Helen Thompson is an HR leader in the energy industry.
Helen Thompson is an HR leader in the energy industry.
GET FEEDBACK TO TURN THIS FROM SOMETHING YOU HAVE TO ‘DECODE’ TO SOMETHING CONSTRUCTIVE, SAYS EXECUTIVE COACH RASHEED OGUNLARU
You say this feedback wasn’t surprising news to you and what this points to for me is that there may be an issue in terms of culture, working relationships or communication in your workplace. There are personality clashes and politics in any organisation, but that’s why it’s important for you firstly to think about how you personally feel about this environment and this team, about how you’re doing, how you feel about your performance and where you are in the company — before going too far down the line and becoming too worried by this particular piece of feedback. How do you feel about your role? How supported do you feel? And is it a company that you want to work in and see yourself progressing in?
This situation also brings up how effective your boss and your boss’s boss are at feedback and possibly at creating and supporting that professional development for you. If it’s an organisation and a role that you’re passionate about then what’s going to be important here is to get perspective and constructive, honest and considered feedback. You have to turn this experience from something you’re having to ‘decode’ into something that is constructive in terms of your own development.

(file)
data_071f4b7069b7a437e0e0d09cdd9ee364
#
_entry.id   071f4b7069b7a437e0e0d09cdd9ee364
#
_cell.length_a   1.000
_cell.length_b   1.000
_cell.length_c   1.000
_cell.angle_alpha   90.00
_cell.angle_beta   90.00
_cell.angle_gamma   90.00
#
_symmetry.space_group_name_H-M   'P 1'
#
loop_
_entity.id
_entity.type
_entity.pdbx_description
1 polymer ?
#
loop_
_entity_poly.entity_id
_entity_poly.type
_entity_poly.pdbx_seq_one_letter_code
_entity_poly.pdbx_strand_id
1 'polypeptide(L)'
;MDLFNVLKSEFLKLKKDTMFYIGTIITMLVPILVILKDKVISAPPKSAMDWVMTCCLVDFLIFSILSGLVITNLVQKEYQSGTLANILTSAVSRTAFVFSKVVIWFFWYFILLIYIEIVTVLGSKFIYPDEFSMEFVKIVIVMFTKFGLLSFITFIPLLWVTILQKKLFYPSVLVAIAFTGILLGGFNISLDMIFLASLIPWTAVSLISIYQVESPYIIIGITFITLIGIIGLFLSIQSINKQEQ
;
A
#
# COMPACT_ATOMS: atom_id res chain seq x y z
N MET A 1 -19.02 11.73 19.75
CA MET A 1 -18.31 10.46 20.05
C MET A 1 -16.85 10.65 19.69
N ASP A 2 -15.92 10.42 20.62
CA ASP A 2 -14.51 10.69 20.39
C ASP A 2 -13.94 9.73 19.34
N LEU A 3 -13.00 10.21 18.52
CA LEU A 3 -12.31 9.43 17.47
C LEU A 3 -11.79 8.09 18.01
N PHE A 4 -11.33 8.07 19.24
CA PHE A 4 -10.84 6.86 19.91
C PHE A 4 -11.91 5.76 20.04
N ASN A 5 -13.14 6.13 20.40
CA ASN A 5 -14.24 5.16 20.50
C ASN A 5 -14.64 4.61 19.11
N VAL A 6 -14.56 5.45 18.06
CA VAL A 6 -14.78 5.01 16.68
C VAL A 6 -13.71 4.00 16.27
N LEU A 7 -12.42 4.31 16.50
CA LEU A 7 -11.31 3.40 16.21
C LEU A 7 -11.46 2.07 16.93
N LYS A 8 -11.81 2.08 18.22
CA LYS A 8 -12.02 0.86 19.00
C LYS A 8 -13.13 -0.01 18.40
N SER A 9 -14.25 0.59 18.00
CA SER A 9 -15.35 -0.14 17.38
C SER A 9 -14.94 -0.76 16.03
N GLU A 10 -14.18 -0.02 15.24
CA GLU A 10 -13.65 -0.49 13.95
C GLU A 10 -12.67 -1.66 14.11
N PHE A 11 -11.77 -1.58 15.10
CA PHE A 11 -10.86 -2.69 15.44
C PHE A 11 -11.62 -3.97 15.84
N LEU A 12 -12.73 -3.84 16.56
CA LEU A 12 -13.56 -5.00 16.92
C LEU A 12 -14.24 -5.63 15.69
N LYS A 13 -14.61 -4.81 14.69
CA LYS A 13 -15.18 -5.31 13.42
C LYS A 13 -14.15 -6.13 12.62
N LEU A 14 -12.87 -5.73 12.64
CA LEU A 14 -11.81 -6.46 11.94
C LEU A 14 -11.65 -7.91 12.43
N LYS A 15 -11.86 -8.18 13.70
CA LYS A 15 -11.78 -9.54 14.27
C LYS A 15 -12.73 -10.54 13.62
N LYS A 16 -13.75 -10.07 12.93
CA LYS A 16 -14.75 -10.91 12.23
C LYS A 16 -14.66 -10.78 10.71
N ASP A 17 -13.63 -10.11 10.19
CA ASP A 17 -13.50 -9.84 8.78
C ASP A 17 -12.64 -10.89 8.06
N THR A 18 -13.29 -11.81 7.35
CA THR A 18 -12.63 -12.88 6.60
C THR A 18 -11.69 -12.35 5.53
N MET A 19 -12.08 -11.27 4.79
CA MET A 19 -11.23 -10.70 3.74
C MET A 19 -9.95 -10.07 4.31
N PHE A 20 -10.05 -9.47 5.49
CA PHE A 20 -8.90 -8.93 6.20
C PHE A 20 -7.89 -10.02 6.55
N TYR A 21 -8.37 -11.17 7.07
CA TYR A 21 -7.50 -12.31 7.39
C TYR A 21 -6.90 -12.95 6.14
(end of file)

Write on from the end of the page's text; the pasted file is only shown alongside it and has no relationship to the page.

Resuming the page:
It might also be worth getting feedback from people you know, like and trust within the company about your role and how you perform, because this situation could knock your confidence and your perception around your competence. Part of the role of a manager too is to help you develop. So, if you do want to stay, have a chat with your line manager, referencing their comment about their boss’s feedback, and saying, ‘I’m really keen to progress and in our next session could we look at where you feel I’m strong and what are my areas for development’. What this does is force the hand of your manager and your manager’s manager to make sure that they are constructively rather than potentially destructively giving you feedback — and taking control to make this situation part of your ongoing development.
However, if you don’t feel that your workplace is a constructive environment where you can progress then you might want to gently start to think about where you might want to be instead, rather than getting caught up in this — obviously while ensuring you do a good job day-to-day and letting people know in team meetings what you’ve contributed, so they are in no doubt about what you do and how well you do your job.